It’s been a while since I last wrote about the get-togethers of the local cinephile society, and this is mostly because my full-time job kept me too busy or tired – or both – to attend them.
The good news is that now that I’m semiretired, I have the time to go again.
The bad news is that the group’s current fall season is almost over. Aside from the film I’m about to write about, there is one more, scheduled next week, with the spring season set to begin in March.
For now, let’s look at William Wyler’s version of “Detective Story” (Paramount, 1951), based on the play by Sidney Kingsley. In the late 1930s, another Kingsley play, “Dead End,” was also filmed by Wyler.
I suppose some audiences might find “Detective Story” a little too familiar, especially if they’ve watched such TV shows as “Barney Miller,” “Hill Street Blues” and “Homicide: Life on the Street.” But “Detective Story” set the mold for this kind of thing. Most of it takes place in a squad room, with police officers and suspects who behave like real people. It’s a slice of life, but with a savage twist at the end.
Kirk Douglas – or, given his style of acting, maybe I should say KIRK DOUGLAS – stars as Detective Jim McLeod. McLeod is as easygoing as a triple dose of milk of magnesia; he is such a hardass that, were you to drop him from the roof of the Empire State Building butt first, he wouldn’t get so much as a hemorrhoid.
(And I don’t mean to knock Douglas’ acting – no one else could play a Kirk Douglas role as well as Kirk Douglas.)
For most of the movie, the story plays out like a typical day in a police precinct. A hapless shoplifter is brought in, played by Lee Grant in her movie debut (she originated the role on stage). Grant, who is excellent, provides the comedy relief.
A young man (Craig Hill) who is also a war veteran is accused of embezzling from his employer. His ex-girlfriend’s sister, who really loves him, stands by his side. She is played by Cathy O’Donnell, who throughout her career seemed to specialize in playing The Pretty But Sad Girl Who If She’s Really Lucky Might Make It to the Last Reel Alive.
Add to this mix two burglars (played by Michael Strong and Joseph “Dr. No” Wiseman, also re-creating their stage roles) and an abortionist (George Macready), whom McLeod has a particular dislike for, to put it in the mildest of terms.
And we also meet Mary McLeod, the detective’s wife, who is played by Eleanor Parker, who was nominated for a Best Actress Oscar – for a performance that, according to the Internet Movie Database, is the shortest ever to be nominated for a leading acting Oscar (20 minutes and 10 seconds). Another Oscar contender was Lee Grant, for Best Supporting Actress.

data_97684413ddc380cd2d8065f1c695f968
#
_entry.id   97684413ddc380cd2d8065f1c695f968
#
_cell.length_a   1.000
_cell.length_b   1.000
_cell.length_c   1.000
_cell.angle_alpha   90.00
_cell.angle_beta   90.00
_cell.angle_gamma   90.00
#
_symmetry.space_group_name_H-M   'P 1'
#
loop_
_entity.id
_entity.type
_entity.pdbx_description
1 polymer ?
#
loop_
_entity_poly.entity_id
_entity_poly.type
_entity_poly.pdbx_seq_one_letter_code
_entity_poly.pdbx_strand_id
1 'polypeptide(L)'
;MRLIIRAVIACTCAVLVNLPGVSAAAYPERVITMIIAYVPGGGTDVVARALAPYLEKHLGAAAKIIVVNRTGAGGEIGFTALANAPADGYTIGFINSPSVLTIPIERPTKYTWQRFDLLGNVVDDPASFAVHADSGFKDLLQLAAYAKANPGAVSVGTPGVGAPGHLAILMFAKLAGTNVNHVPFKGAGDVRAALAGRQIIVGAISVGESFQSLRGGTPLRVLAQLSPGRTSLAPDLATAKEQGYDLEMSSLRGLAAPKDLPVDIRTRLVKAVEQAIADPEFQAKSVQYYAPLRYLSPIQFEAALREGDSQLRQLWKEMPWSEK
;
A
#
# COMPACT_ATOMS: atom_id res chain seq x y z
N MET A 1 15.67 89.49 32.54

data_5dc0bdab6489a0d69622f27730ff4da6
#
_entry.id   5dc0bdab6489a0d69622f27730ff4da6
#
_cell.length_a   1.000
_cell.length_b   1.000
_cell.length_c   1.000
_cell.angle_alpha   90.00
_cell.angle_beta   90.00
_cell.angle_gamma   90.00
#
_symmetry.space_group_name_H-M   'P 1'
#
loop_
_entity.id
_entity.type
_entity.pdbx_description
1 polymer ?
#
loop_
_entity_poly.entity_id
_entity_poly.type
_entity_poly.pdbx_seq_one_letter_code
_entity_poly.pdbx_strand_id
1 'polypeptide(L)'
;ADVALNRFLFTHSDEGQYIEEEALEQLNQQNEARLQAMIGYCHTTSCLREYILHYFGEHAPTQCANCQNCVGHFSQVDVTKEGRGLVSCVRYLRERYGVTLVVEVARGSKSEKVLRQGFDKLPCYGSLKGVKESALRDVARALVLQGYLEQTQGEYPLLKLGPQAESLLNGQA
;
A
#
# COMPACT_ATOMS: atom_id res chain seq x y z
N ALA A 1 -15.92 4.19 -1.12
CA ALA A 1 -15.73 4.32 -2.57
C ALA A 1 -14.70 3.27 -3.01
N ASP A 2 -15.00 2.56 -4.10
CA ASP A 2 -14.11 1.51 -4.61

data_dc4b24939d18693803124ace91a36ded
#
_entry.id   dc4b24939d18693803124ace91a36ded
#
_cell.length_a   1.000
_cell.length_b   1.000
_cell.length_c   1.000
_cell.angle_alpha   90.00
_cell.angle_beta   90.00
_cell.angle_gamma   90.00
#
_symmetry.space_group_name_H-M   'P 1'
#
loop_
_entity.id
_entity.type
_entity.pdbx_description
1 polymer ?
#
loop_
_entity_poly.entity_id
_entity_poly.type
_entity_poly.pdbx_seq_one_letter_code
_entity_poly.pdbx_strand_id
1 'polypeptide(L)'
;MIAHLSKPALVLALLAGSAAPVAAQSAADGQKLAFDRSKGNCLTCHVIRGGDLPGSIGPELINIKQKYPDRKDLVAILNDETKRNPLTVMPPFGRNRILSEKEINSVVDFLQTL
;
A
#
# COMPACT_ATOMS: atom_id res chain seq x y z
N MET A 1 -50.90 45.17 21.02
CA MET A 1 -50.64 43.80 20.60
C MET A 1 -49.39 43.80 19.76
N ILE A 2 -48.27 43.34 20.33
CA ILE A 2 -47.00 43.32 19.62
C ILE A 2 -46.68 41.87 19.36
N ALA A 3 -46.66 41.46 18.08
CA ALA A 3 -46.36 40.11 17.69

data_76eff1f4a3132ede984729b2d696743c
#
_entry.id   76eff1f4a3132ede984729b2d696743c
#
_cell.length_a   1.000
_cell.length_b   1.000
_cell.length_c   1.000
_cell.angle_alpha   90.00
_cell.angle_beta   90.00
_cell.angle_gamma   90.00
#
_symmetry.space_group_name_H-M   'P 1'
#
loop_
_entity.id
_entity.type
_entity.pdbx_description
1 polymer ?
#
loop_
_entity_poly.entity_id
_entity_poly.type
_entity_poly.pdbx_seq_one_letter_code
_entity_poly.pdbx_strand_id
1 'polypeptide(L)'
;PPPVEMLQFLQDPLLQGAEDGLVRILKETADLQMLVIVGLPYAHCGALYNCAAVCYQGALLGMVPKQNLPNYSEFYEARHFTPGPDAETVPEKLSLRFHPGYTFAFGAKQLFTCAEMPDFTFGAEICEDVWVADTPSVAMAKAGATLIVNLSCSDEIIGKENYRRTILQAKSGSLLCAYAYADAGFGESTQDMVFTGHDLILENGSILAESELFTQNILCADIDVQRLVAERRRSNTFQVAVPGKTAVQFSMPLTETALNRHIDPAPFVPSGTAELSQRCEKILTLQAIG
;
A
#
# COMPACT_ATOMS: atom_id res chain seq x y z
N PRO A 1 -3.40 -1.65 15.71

The film’s ending is still powerful – afterward, the audience stuck around and discussed it instead of dashing out to their cars as usual – but instead of discussing it myself, I’d like to pay tribute to the fine character actors who help make this a top-notch piece of ensemble acting, including Horace McMahon (the squad’s leader, who later played a similar role on TV’s “Naked City”); Bert Freed; Frank “Herbert T. Gillis” Faylen and especially William Bendix.
Bendix is probably best known for his years of playing the title role in “The Life of Riley,” and thus becoming the quintessential bungling TV husband and father.
But Bendix is another one of those actors whom I’ve come to appreciate more as I get older. For when he wasn’t playing America’s Favorite Idiot Dad, and playing it well, he could play other kinds of roles – such as Alan Ladd’s brutal, bestial enemy in “The Glass Key” or Alan Ladd’s tough but pathetic injured war comrade in “The Blue Dahlia.”
In “Detective Story,” Bendix’s character, who lost a son in the war, wants to give the embezzling veteran a break because his sense of right and wrong is not nearly as monochromatic as McLeod’s. Bendix is able to put this across without chewing any scenery – he doesn’t seem to play the part as much as he embodies it, and I can’t help thinking that as popular as he was, Bendix and his talents were still taken for granted.
Before the main feature: “How to Be a Detective,” a 1936 Robert Benchley short.
I am sure of increasingly few things in this world, but there’s one thing I can state with unqualified confidence: If it weren’t for Robert Benchley, I wouldn’t be writing these words. Or practically anything.
When I was a kid and had decided to be a writer, I discovered Benchley’s work, and from there on there was no stopping me. (Please don’t hate Benchley because of this.) I wanted to write funny things for newspapers, just like Benchley. Eventually I did, for a little while, anyway. And now I’m doing this.
For years I was unable to see Benchley’s movie shorts because they weren’t on TV, and it took a long time for someone to get around to inventing videocassettes and DVDs. I now have almost all his short films on DVD.
Unfortunately, to some extent they don’t wear well, for the same reason that “Detective Story” might seem familiar to modern audiences. Benchley was really the first person to do what he did, and is it his fault that so many people copied him?
Even so, when I watch a Benchley short by myself, I wish I could enjoy it more; I wish I could forget all the people who came after and copied The Master. Then again, no one could duplicate Benchley’s charm, and I doubt anyone ever will.
Then again (yet again), I am very happy to say that “How to Be a Detective” elicited a lot of loud, heartwarming laughs from the audience.
Maybe Benchley, like the Marx Brothers, needs to be seen with an audience to be truly enjoyed.